Embryo quality diminishes with advancing maternal age19,20 and is reflected in a higher rate of miscarriages.15 As expected, in our study, the live birth rate (for singleton and twin pregnancies) was higher in younger women. However, the difference in live birth rate between twin and singleton pregnancies was 8.5 points in women aged 34 years and older (80.5% compared with 72%), whereas in younger women, it was only 3.6 (85.2% compared with 81.6%). Accordingly, the rate of contingent embryos is higher in older women, suggesting that the contingent embryos are somehow defective. Because more than 20% of all births from assisted reproduction in Europe and the United States are multiple,21,22 establishing the nature and extent of this potential deficiency seems a major issue.
The most extensive study to date on neonatal outcome in dizygotic twin births born from assisted reproduction, based on 3,393 cases, reported major weight discordances between the newborns in 20.6% of the cases.23 In our study, because 76% of the singleton pregnancies ended in live births, we can extrapolate that, of the 376 twin births considered, 302 would be pairs of fully fit embryos and 74 pairs of fully fit and contingent embryos (accounting for 19.7% of the cases). This figure is very close to that found for the proportion of cases with major weight discordance in the study regarded above.23 Because the mean maternal ages of both studies are comparable (33.4 and 33.1 years), a possible link between both features should not be ignored.
Understanding the process involved in embryo assistance is a key issue. One study reported that, although the overall risk of spontaneous abortion is higher in singleton than in twin pregnancies, the difference lessens as gestation advances, becoming comparable after 13 weeks.6 This would involve that embryo assistance is restricted to the first trimester of development.
Some potential caveats in our study deserve consideration. The mean maternal age of the singleton group is slightly, although statistically significant, higher (34.1±3.5 compared with 33.4±3.4 years); however, both groups have the same median age (34 years). According to the latest US assisted reproduction technology report (year 2007), in autologous pregnancies, live birth rate per transfer was 43.3% for age 33 years and 43% for age 34 years.22 In our study, the live birth rate for twin pregnancies is seven points higher than in singleton (83% compared with 76%). Thus, the slight difference in mean age between the groups is unlikely to have significant relevance in the overall conclusions.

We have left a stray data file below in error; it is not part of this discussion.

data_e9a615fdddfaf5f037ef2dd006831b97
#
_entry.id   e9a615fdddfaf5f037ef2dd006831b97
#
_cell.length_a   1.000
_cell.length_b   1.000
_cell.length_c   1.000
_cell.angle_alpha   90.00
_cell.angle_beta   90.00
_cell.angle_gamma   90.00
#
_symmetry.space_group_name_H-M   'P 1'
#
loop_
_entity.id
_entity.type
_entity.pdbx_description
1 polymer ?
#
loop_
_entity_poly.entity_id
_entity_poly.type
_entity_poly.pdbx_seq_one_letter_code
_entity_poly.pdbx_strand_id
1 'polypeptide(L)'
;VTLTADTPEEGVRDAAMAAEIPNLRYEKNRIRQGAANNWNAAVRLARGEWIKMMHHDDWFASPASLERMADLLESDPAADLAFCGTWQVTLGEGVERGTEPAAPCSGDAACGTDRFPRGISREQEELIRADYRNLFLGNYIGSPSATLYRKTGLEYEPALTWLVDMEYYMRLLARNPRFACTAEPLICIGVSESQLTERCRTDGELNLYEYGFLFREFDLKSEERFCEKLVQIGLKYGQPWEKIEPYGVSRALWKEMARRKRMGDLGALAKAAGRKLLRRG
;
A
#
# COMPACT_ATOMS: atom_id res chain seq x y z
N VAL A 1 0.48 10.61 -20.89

Our diagnosis of dizygotic pregnancy is based on the visualization of dichorionic embryos. Although exceptional, monozygotic twins can split, forming dichorionic embryos.24 Also, a recent review concludes that monozygotic twin pregnancies are more frequent in assisted reproduction with an incidence of 0.9% compared with 0.4% in natural pregnancies.25 In our original sample, there were 12 monochorionic monozygotic twins (0.68% of the total). Assuming that 25–30% of all monozygotic pregnancies become dichorionic,25 we would expect, in our study, approximately five dichorionic monozygotic cases at most, a figure too low to affect our overall conclusions.
Altogether, this study supports that the live birth rate, per implanted embryo, is higher in twin than singleton pregnancies and indicates that the underlying mechanism is embryo assistance. This involves the existence of contingent embryos that rely on the presence of a fully fit one to survive to birth. Assistance is more pronounced in older mothers, which strongly suggests that the contingent embryos present some deficiency. Understanding the nature of this assistance and the potential deficiency of the contingent embryos is paramount. Finally, it is required to establish whether these conclusions fully apply to spontaneous pregnancies too.
1. Martin JA, Hamilton BE, Sutton PD, Ventura SJ, Mathews TJ, Kirmeyer S, et al.. Births: final data for 2007. Natl Vital Stat Rep 2010;58:1–85.